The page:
Picking your poison in Dublin

It’s a priority for most visitors here: go native and get a drink. You can visualise the eager, tentative tourist asking the locals for directions to the spiritual home of either Irish stout and or the world famous Jameson whiskey. What’s surprising is that most locals who visit these meccas only go with visitors. Either place makes a great venue for a stag or hen event, or simply to learn about the potions that have quenched our thirsts for centuries.
If your wallet is feeling limp, the first thing you need to know about the Guinness Storehouse is the price: €16.50 for an adult. Guinness is historic, its advertising and branding resonant, the stout making process interesting. Yet the tour brings little of this to life, instead mainly composed of short video clips, signs and memorabilia. Even the impressive advertising display that was there when I visited in 2011 is now a shadow of its former self. Eventually you reach the dizzying heights of the Gravity Bar. There, Dublin’s buildings, scale, bay and mountains are all brought close through this spectacular view. This is a great way to show tourists where they’ve been or may go. The purest pint of Guinness you may ever taste will be waiting.
The quality of drink at the storehouse is equalled by the Jameson Distillery in Smithfield. Whether you’re a connoisseur or not, the Irish coffees or complimentary whiskeys impress. In contrast to James’s Gate, this one hour tour begins with a short and interesting video before a guide brings you along a re-enacted route of whiskey distillation, sprinkling a nice blend of anecdotes and humour along the way. There’s a whiskey tasting quiz for a select group of volunteers at the end, an approach that also brings this experience more alive than that on offer across the Liffey. An adult pass costs €14.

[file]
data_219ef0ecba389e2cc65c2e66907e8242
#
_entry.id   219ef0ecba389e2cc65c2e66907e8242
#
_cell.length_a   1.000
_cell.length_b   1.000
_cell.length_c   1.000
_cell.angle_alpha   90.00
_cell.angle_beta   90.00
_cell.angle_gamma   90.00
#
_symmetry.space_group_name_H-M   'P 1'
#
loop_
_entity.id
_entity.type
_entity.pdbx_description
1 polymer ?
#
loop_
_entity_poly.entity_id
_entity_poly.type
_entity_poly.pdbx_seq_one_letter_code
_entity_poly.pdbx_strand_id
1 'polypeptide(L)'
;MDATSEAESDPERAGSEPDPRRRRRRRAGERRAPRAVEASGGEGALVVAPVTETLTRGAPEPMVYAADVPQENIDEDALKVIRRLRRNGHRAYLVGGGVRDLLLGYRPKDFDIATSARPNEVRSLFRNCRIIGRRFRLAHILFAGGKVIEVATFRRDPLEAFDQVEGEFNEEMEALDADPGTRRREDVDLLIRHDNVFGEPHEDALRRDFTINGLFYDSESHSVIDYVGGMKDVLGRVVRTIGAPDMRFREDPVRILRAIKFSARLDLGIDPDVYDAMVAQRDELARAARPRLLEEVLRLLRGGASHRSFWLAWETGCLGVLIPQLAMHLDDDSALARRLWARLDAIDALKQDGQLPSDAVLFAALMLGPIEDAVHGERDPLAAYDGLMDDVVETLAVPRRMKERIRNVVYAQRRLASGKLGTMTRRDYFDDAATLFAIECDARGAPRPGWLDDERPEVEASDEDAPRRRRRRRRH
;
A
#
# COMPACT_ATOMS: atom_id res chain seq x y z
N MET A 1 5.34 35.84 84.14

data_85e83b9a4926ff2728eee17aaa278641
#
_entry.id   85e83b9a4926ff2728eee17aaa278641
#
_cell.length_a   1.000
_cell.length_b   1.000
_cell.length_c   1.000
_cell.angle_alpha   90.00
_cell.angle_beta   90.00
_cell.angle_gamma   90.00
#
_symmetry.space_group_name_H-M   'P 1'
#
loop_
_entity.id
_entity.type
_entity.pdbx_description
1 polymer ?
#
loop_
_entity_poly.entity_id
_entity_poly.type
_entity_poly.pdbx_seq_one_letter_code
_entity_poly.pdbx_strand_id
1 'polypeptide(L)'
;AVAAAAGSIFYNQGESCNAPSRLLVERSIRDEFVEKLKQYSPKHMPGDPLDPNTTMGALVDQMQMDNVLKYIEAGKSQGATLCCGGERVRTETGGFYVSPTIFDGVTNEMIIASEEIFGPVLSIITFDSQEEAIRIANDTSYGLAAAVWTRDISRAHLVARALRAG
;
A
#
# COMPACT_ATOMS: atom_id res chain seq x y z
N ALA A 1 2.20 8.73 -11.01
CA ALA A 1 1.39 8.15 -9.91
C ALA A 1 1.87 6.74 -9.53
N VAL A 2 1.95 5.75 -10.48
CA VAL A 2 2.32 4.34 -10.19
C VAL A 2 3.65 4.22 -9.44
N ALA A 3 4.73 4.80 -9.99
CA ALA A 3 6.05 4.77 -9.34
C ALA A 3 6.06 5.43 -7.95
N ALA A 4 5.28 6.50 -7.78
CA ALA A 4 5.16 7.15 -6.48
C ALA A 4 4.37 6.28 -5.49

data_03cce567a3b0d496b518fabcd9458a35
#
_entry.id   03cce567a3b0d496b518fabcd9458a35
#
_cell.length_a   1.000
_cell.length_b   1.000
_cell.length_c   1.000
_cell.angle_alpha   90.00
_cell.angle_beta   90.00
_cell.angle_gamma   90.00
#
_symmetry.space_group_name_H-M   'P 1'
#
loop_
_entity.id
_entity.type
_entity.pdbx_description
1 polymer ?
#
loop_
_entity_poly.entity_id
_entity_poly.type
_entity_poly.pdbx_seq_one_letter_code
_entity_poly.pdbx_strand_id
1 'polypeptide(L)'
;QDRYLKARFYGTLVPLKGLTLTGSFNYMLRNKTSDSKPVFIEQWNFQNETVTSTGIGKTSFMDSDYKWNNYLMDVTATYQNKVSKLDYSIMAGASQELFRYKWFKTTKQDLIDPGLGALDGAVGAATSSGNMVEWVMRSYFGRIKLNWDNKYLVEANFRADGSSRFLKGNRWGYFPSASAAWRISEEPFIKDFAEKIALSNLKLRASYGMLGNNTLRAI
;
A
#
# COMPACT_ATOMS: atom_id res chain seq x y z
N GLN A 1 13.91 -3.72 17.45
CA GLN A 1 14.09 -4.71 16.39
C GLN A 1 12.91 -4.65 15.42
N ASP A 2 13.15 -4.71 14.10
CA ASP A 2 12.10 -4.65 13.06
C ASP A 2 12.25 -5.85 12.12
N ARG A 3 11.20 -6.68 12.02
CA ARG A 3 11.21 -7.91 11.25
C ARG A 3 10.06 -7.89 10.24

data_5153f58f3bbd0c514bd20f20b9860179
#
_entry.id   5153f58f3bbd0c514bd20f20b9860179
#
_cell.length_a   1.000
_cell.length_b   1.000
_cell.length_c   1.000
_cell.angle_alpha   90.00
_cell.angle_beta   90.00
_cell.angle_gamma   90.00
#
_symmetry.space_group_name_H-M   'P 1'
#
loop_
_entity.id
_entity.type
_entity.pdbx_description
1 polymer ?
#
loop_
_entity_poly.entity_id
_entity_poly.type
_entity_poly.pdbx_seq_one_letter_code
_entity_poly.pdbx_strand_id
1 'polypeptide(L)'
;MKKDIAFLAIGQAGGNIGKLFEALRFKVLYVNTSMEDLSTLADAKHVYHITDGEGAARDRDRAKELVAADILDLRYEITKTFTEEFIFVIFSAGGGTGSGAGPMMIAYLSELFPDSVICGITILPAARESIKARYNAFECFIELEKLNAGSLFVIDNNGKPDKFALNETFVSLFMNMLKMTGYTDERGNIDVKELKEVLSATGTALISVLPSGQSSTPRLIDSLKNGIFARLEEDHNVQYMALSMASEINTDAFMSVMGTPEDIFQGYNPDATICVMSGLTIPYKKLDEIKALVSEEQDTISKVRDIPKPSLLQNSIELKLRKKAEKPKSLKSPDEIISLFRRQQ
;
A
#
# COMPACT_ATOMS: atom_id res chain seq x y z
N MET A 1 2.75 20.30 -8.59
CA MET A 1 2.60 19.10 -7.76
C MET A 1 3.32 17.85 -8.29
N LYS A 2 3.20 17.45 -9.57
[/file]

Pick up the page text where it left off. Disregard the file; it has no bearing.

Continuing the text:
Which one to visit over a Dublin weekend? Setting aside the obvious criteria of preferred poison, it’s a tough call. Both drinks are steeped in history – Guinness first poured in 1759, Jameson first distilled in 1780 – with family traditions underpinning both stories. The Jameson experience engages you more, is less self-congratulatory and better value for money. Alas, when in Rome: a pint of the black stuff at one of Dublin’s highest points is probably the best reason in the world to pay dear.

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